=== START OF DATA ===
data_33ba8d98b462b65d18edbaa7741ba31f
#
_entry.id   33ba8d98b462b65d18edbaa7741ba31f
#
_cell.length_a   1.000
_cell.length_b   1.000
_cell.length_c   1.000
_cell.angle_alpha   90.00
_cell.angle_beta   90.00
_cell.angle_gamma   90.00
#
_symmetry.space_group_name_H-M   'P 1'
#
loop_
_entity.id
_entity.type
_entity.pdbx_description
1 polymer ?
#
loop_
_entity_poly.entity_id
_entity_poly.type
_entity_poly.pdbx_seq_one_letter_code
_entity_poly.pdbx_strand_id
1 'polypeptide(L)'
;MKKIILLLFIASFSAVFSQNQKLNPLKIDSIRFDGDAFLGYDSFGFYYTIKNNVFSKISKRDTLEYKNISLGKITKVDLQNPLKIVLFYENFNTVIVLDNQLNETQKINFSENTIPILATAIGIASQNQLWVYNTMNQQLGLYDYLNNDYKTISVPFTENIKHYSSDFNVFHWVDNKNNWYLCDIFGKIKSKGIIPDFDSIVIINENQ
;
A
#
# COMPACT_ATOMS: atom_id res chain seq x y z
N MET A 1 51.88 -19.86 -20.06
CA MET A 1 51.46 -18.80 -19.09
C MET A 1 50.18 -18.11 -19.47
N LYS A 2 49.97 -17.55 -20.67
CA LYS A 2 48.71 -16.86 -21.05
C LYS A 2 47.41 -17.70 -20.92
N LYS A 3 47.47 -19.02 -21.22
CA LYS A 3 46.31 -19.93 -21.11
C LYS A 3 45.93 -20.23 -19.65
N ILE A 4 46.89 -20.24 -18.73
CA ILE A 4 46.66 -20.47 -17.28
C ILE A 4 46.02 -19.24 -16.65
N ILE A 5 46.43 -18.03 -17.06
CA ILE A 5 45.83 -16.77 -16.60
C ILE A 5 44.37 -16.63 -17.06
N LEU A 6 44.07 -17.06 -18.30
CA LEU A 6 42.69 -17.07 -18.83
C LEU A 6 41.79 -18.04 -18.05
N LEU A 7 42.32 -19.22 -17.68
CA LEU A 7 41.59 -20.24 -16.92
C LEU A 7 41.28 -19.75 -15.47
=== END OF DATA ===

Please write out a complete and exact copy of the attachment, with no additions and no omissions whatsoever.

data_33ba8d98b462b65d18edbaa7741ba31f
#
_entry.id   33ba8d98b462b65d18edbaa7741ba31f
#
_cell.length_a   1.000
_cell.length_b   1.000
_cell.length_c   1.000
_cell.angle_alpha   90.00
_cell.angle_beta   90.00
_cell.angle_gamma   90.00
#
_symmetry.space_group_name_H-M   'P 1'
#
loop_
_entity.id
_entity.type
_entity.pdbx_description
1 polymer ?
#
loop_
_entity_poly.entity_id
_entity_poly.type
_entity_poly.pdbx_seq_one_letter_code
_entity_poly.pdbx_strand_id
1 'polypeptide(L)'
;MKKIILLLFIASFSAVFSQNQKLNPLKIDSIRFDGDAFLGYDSFGFYYTIKNNVFSKISKRDTLEYKNISLGKITKVDLQNPLKIVLFYENFNTVIVLDNQLNETQKINFSENTIPILATAIGIASQNQLWVYNTMNQQLGLYDYLNNDYKTISVPFTENIKHYSSDFNVFHWVDNKNNWYLCDIFGKIKSKGIIPDFDSIVIINENQ
;
A
#
# COMPACT_ATOMS: atom_id res chain seq x y z
N MET A 1 51.88 -19.86 -20.06
CA MET A 1 51.46 -18.80 -19.09
C MET A 1 50.18 -18.11 -19.47
N LYS A 2 49.97 -17.55 -20.67
CA LYS A 2 48.71 -16.86 -21.05
C LYS A 2 47.41 -17.70 -20.92
N LYS A 3 47.47 -19.02 -21.22
CA LYS A 3 46.31 -19.93 -21.11
C LYS A 3 45.93 -20.23 -19.65
N ILE A 4 46.89 -20.24 -18.73
CA ILE A 4 46.66 -20.47 -17.28
C ILE A 4 46.02 -19.24 -16.65
N ILE A 5 46.43 -18.03 -17.06
CA ILE A 5 45.83 -16.77 -16.60
C ILE A 5 44.37 -16.63 -17.06
N LEU A 6 44.07 -17.06 -18.30
CA LEU A 6 42.69 -17.07 -18.83
C LEU A 6 41.79 -18.04 -18.05
N LEU A 7 42.32 -19.22 -17.68
CA LEU A 7 41.59 -20.24 -16.92
C LEU A 7 41.28 -19.75 -15.47